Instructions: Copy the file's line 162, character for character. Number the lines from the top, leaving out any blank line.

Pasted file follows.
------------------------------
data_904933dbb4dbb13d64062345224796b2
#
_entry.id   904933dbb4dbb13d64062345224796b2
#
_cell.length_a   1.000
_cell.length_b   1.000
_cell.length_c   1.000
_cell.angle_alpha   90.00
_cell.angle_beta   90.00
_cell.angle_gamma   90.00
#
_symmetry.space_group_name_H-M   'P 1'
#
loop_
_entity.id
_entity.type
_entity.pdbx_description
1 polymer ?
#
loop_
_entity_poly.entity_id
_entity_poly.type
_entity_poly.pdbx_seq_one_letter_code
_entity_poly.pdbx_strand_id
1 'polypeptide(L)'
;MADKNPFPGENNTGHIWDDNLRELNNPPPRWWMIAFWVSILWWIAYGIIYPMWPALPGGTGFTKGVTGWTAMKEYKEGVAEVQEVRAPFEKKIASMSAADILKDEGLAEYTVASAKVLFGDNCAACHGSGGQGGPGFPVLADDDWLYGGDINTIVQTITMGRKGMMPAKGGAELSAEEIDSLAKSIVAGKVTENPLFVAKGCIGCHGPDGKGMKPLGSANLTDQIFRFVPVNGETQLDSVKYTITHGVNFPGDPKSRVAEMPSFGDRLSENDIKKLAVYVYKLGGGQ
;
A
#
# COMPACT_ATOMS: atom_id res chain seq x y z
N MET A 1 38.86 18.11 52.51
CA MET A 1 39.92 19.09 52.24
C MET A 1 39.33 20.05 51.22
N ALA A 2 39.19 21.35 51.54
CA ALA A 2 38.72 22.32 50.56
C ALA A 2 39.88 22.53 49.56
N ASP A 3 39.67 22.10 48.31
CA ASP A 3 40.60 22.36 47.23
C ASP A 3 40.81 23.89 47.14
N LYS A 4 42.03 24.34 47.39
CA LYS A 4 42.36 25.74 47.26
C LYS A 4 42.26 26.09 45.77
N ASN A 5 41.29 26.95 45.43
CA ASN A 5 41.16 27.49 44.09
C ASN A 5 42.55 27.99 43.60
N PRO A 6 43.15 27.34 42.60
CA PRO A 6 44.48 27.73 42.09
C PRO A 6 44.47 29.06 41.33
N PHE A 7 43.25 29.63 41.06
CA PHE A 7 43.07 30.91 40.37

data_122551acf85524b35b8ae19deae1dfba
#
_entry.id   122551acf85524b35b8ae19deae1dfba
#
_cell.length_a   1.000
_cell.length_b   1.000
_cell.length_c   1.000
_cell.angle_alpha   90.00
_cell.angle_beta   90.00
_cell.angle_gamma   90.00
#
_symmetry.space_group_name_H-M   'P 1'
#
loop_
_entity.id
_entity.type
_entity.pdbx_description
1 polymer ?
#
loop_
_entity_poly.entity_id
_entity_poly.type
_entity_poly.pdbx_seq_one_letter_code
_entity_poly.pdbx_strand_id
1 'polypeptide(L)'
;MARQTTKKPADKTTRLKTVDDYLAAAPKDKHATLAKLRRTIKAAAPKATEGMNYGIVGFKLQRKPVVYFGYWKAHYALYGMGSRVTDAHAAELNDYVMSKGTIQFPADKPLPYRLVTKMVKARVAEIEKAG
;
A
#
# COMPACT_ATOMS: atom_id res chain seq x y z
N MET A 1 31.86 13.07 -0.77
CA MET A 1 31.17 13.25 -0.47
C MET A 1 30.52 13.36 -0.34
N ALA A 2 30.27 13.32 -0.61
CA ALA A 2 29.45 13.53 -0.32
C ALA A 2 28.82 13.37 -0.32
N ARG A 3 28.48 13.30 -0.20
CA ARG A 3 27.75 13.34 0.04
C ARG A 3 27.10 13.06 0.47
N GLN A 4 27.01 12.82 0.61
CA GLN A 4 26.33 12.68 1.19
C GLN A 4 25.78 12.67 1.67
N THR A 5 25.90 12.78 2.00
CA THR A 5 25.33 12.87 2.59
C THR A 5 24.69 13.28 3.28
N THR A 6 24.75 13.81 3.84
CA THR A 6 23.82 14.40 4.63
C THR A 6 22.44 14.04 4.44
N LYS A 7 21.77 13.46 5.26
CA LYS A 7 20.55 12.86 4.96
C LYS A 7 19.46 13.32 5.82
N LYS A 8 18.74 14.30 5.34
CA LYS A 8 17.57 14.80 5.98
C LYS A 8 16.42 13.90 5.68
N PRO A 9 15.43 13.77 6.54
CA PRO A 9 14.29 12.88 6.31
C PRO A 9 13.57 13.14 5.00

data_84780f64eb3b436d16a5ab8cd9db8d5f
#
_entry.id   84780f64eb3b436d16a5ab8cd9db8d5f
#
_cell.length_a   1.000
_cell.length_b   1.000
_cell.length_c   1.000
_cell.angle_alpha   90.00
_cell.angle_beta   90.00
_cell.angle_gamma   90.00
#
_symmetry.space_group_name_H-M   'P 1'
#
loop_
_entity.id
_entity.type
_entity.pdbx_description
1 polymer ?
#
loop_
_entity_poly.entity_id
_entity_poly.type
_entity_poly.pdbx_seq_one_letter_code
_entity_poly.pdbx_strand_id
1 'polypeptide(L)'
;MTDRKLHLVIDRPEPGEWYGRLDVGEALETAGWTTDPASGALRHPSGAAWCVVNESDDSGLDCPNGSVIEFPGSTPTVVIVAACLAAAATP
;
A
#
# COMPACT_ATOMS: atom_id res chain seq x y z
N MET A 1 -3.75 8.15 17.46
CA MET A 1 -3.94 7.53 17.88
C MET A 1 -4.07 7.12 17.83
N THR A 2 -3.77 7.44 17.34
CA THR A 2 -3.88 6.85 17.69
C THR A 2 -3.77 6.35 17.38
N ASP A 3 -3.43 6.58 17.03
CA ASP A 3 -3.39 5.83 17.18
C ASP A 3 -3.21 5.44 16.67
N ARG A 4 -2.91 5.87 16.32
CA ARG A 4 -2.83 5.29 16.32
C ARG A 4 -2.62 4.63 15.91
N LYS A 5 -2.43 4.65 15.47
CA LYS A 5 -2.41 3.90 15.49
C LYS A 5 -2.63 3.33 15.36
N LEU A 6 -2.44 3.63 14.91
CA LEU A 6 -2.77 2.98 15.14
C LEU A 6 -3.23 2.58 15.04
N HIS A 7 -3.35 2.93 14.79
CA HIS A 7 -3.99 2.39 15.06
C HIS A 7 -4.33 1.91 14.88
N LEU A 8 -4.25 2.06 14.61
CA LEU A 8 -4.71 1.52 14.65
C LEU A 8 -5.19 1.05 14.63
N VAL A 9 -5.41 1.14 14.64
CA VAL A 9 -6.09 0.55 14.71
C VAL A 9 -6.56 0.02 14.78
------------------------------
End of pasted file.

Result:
N VAL A 9 -5.41 1.14 14.64